A Writing Life

Born in London, England, Alexandra Rowan spent her toddler years in Oslo, Norway, where she learned not only to walk but also to ski and swim. Then she moved with her parents to Houston, Texas, and, throughout her youth there, she relished reading books, writing stories, dabbling in art, and enjoying nature.

At age 18, Rowan arrived at Pitt as a freshman with a bundle of interests and accomplishments. She was an avid hiker, held a black belt in the martial art of Aikido, and had explored robotics during her high school years. Most of all, she loved to write, especially in the fantasy genre, which tapped into her abundant interests and roaming imagination.

Initially, like many freshmen, the teenager was tentative on her path to adulthood in her first year of university life. Her parents, David and Roz Rowan, naturally worried about their daughter on her own in a new city. But Alex soon blossomed at Pitt, and so did her writing.

By the time she graduated in April 2013, the teenager had transformed into a confident, independent young woman. She had also found her calling. With bachelor’s degrees in fiction writing and communications, she resolved to make a go of life as a writer in Pittsburgh.

She had met a boyfriend, bought a car, and secured a place to live on her own. Soon, she began a full-time writing and marketing job for a Pittsburgh software developer, largely because of experience she’d gained through an internship with an online magazine in the summer before her junior year at Pitt.

The future glimmered on the horizon.

Then, just six months into her post-Pitt life, Rowan suffered a pulmonary embolism as she left work. In an instant, a massive blood clot obstructed her lungs. She was rushed to St. Clair Hospital, but nothing could be done to save her.

Within days of her death, her parents sat in the office of Don Bialostosky, chair of Pitt’s Department of English in the Dietrich School of Arts and Sciences. Still reeling from the shock and pain of losing their only child, the couple was determined to ensure that Alex Rowan’s life would inspire others.

“All her life Alex loved to write,” says David Rowan. “In every spare minute, she was tapping away. And it’s the classic thing, isn’t it—‘Make your job what you like to do.’ So we encouraged her.”

Now, the Rowans are encouraging other young women who have similar passions. “If there’s a way to help other English majors with their careers, that would be the best way to honor her memory,” says David Rowan.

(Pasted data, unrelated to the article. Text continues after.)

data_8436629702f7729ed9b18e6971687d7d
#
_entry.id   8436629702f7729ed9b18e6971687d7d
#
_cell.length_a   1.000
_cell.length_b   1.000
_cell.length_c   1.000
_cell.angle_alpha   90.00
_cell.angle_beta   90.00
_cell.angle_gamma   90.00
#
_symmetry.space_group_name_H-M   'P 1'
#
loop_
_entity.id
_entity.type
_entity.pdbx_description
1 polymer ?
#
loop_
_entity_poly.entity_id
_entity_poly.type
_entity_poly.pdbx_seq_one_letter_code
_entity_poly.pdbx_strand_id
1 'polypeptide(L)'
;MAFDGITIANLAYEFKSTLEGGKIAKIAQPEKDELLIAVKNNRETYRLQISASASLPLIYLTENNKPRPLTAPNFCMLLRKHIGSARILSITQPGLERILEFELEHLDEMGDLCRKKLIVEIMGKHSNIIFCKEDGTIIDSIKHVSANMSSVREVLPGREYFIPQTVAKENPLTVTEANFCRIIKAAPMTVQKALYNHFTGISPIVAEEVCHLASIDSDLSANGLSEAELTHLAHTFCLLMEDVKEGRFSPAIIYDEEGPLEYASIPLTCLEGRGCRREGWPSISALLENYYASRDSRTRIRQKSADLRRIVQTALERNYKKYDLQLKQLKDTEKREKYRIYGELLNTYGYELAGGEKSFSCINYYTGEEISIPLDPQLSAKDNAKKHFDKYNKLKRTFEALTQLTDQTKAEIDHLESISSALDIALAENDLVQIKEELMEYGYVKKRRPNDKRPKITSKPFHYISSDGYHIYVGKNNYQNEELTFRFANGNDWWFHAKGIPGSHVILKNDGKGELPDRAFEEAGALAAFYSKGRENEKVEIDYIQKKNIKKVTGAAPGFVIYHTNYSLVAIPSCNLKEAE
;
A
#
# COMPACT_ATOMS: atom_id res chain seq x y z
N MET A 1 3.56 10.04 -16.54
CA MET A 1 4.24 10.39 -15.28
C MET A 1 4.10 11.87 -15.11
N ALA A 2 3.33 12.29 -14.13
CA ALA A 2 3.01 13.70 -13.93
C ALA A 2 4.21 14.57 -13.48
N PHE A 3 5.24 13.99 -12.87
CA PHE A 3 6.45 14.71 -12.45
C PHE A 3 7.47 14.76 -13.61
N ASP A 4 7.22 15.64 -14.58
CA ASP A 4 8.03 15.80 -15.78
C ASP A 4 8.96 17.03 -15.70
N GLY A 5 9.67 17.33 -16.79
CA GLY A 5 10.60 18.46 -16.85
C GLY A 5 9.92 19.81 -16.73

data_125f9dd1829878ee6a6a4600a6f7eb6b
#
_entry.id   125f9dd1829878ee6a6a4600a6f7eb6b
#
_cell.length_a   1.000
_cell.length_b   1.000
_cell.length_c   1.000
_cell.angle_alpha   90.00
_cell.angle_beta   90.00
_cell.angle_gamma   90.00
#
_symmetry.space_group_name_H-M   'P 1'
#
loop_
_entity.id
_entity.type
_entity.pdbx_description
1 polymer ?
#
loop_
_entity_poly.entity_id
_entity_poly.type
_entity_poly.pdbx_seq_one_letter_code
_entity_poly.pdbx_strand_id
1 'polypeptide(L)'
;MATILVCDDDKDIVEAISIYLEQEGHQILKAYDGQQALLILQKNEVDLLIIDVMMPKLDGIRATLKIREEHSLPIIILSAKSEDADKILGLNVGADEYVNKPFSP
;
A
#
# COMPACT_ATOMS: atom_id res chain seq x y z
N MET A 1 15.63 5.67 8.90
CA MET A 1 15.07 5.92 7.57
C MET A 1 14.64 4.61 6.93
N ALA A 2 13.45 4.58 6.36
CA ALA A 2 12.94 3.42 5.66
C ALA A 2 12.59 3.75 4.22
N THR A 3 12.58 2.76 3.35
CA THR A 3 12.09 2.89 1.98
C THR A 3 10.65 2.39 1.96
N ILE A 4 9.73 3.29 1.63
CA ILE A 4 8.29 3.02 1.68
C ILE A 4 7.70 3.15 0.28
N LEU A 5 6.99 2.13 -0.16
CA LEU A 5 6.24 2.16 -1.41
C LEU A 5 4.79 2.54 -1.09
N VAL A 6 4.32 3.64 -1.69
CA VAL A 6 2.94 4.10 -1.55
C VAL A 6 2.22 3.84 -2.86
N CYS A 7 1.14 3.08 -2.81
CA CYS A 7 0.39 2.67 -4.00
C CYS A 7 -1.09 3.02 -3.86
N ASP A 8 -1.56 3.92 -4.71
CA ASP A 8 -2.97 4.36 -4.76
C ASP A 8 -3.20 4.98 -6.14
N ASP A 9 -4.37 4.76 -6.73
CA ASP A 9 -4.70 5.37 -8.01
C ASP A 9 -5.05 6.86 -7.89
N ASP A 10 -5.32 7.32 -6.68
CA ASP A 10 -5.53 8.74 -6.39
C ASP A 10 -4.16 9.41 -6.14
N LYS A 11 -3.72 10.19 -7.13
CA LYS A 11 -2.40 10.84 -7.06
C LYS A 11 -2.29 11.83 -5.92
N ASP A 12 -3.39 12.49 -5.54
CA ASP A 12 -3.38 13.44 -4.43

The couple credits Pitt in large part for the transformation they witnessed in their daughter during her college years. It became their goal to enable similar transformations in other young women with a calling to be writers. Aware of the competitive job market for English majors after graduation, the couple also recognized the paramount importance of Alex’s internship to her early career success.

So, with input from Pitt’s English department, the Rowans established the Alexandra L. Rowan Memorial Foundation, which focuses on financial assistance and career advancement by funding several initiatives: grants awarded to 5-7 students each year to help cover expenses during writing-based internships; an all-female undergraduate writing competition with personally financed prizes for fiction, nonfiction, and poetry; and an annual Alexandra Rowan Writing Festival, featuring a distinguished guest writer, as well as readings and master classes taught by Pitt writing professors.

The inaugural festival, held in the Cathedral of Learning in March, featured New York Times best-selling author Lauren Groff, who read from her latest novel, Fates and Furies, and taught a master class in fiction. Pitt professors Jeanne-Marie Laskas and Yona Harvey offered classes in nonfiction and poetry, respectively. And David and Roz Rowan presented awards to the three winners of the inaugural undergraduate writing competition.

All he knows is that time seems to flow differently in the Hill Country, every second drawn out, slow and deep, like stretches of smooth water between rapids, and a day spent floating down the Guadalupe on an inner tube feels like an eternity, just you, the river, and a cloudless sky that’s so blue it hurts to look at. —Alexandra Rowan, from “No Rain”

Separately, the Alexandra Rowan Foundation committed $50,000 a year to the National Blood Clot Alliance to advance research on the prevalent link between massive pulmonary embolism and oral contraceptives for women. Those funds will also support the development of an MPE screening program to help prevent future deaths.

At Pitt, the foundation’s inaugural internship grants were awarded in spring 2015 to four undergraduate English majors, including this writer. The foundation’s financial support enabled me to accept an unpaid internship with Pitt Med magazine as a full-time student in the University’s undergraduate writing program—which, after my graduation in April, directly led to full-time writing work with Pitt’s Office of University Communications and its magazine group.

Thanks to the life of Alexandra Rowan and through the foundation that bears her name, the dreams of aspiring young writers are already becoming a reality.

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